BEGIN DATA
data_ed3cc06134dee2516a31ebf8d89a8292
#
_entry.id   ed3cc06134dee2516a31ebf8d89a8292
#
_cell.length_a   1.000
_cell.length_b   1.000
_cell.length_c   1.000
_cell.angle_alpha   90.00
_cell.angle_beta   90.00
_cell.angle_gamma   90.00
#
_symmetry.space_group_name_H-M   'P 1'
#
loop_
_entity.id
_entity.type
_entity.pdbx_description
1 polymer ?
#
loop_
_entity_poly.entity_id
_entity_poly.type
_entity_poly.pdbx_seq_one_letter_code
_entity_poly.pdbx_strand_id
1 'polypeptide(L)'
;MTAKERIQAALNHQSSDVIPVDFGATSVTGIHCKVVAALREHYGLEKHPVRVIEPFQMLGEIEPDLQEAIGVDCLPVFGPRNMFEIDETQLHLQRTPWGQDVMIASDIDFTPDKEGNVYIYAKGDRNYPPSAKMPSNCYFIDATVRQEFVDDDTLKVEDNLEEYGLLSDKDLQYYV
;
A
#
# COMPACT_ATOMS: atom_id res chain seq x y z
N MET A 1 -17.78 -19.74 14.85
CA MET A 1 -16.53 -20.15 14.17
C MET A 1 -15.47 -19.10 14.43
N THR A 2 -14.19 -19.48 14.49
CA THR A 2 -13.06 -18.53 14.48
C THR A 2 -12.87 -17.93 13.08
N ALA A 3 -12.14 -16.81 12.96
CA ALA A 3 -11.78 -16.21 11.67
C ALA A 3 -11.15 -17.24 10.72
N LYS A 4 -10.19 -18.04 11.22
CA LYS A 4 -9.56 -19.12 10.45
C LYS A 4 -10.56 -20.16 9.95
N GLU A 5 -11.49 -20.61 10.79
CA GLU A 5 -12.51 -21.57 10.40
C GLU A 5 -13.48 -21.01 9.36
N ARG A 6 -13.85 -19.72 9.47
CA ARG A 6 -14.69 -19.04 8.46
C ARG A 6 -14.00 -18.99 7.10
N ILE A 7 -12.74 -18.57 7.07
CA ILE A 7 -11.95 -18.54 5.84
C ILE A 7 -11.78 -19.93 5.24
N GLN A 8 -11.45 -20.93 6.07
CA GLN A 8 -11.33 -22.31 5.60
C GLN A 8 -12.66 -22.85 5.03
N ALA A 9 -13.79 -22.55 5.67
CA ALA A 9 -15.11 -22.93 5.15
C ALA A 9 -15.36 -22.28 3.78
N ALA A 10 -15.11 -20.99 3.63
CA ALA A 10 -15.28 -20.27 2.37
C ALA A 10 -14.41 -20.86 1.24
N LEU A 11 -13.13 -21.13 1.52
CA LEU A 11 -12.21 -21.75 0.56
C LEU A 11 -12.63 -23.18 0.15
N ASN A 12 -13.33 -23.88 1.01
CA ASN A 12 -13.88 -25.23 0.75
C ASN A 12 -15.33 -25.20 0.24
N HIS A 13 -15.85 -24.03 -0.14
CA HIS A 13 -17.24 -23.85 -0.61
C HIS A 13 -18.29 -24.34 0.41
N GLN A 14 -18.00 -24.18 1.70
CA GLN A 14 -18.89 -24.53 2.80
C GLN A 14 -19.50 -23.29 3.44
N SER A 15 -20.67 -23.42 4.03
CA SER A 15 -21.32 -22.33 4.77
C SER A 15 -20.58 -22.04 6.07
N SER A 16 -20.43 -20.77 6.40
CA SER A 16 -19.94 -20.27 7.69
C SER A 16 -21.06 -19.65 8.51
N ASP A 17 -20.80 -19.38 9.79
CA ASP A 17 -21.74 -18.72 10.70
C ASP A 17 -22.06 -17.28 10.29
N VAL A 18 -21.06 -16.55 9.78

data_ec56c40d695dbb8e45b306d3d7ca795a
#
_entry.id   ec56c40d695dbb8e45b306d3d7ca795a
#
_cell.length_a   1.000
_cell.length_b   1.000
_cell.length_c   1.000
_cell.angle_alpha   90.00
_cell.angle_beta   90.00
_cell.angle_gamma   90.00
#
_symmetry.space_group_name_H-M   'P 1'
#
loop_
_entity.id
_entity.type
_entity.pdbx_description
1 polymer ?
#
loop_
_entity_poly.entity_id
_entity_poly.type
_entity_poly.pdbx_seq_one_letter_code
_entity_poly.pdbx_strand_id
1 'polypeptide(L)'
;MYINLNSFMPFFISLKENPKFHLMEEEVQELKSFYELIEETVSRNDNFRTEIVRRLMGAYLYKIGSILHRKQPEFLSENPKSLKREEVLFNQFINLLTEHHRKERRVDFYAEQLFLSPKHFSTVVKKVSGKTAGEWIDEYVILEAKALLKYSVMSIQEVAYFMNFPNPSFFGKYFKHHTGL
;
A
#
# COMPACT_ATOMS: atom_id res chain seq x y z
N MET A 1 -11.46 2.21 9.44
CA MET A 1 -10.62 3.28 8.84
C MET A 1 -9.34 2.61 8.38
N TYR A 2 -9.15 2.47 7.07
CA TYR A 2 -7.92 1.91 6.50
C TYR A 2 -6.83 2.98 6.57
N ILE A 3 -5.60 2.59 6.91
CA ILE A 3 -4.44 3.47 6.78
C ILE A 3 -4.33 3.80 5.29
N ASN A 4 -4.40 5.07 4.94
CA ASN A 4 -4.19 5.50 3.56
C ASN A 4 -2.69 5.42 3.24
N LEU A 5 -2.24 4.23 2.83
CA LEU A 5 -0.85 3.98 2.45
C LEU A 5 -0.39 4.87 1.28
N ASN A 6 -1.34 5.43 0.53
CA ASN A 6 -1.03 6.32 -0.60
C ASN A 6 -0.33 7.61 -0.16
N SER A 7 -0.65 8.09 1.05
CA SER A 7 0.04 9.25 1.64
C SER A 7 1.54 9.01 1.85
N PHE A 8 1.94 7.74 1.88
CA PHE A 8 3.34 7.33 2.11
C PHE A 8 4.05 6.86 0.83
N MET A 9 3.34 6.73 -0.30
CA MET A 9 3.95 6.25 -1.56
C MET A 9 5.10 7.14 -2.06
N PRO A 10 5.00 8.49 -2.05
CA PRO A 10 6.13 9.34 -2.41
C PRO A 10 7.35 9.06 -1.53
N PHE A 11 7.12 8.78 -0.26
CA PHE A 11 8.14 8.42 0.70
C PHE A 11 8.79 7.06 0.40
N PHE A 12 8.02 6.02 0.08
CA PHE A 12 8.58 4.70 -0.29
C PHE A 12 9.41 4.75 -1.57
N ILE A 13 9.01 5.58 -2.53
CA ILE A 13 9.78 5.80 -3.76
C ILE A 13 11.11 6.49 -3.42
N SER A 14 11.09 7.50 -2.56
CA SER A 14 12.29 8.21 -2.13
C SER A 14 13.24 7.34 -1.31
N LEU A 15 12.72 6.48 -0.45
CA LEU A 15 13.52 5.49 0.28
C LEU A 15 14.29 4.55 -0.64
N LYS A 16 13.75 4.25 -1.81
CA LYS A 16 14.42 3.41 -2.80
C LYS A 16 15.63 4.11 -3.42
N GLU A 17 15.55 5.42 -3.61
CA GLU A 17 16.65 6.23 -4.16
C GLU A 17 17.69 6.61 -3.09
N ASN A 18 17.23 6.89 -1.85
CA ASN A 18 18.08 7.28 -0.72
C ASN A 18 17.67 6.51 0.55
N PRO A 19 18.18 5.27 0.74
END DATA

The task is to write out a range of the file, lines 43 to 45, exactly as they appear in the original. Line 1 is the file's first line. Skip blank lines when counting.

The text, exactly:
N GLU A 5 -11.49 -20.61 10.79
CA GLU A 5 -12.51 -21.57 10.40
C GLU A 5 -13.48 -21.01 9.36